FBI Says Online Blackmail is on the Rise
Online blackmail is happening more frequently these days, according to the FBI’s Internet Crime Complaint Center.
The IC3 reports an increase in extortion attempts received via email and postal mail, often using the victim’s specific user information to add authenticity. The “recipient’s personal information is noted in the email or letter to add a higher degree of intimidation to the scam. For example, a recipient’s user name or password is provided at the beginning of the email or letter,” the FBI reports.
Often, the recipient of these blackmail attempts is accused of visiting adult websites, cheating on a spouse or being involved in other compromising situations. The extortionist threatens to share compromising information with a spouse, co-workers or others unless a ransom is paid, usually in difficult to trace bitcoin.
How Can You Protect Yourself? Tips from the FBI
- Don’t open email or attachments from unknown individuals.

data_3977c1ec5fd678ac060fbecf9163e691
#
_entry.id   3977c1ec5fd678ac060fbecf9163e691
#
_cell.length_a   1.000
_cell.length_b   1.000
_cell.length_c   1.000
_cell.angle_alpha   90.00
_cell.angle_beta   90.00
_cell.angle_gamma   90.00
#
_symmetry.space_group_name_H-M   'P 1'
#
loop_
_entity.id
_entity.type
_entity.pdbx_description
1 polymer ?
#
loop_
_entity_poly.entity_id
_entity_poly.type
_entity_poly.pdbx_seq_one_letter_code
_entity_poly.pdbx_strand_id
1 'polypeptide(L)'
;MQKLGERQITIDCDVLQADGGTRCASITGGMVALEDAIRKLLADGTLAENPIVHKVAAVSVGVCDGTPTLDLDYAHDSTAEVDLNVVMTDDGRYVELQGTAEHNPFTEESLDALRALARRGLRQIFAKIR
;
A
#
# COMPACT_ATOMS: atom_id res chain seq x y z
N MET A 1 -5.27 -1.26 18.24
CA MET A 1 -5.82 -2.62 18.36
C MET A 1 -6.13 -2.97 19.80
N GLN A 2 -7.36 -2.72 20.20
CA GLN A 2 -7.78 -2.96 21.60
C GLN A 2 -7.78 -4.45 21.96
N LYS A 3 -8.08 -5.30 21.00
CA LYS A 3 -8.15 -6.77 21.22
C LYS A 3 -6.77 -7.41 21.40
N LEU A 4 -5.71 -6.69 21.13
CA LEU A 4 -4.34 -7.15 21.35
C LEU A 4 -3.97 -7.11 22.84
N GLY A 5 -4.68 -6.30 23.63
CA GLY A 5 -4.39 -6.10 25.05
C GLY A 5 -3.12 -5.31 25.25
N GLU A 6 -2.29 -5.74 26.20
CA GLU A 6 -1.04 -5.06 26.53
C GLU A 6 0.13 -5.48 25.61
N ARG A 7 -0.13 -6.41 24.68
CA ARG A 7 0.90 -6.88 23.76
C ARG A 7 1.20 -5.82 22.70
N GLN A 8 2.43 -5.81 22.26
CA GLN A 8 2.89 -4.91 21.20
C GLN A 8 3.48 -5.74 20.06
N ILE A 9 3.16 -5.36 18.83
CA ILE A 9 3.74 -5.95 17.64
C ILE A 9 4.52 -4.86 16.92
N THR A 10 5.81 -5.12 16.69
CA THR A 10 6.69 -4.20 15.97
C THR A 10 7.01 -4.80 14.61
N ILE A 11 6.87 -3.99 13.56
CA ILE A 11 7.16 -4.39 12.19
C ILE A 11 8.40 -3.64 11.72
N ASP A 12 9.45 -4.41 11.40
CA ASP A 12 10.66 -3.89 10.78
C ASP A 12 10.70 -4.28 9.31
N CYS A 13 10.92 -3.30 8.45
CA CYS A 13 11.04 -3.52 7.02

- Monitor your bank account statements and your credit report regularly for signs of fraudulent activity.
- Do not communicate with unsolicited email senders.
- Do not store sensitive or embarrassing photos of yourself online or on your mobile devices.
- Use strong passwords and don’t use the same password for multiple websites.
- Never provide personal information of any sort via email. Be aware that many emails requesting your personal information appear to be legitimate.
- Ensure security settings for social media accounts are turned on and set at the highest level of protection.
- When providing personally identifiable information, credit card information or other sensitive information to a website, ensure the transmission is secure by verifying the URL prefix includes https, or the status bar displays a “lock” icon.
How to Report a Crime
If you believe you have been a victim of this scam, you should reach out to your local FBI field office and file a complaint with the IC3 at www.ic3.gov. Please provide any relevant information in your complaint, including the extortion email with header information and bitcoin address if available.
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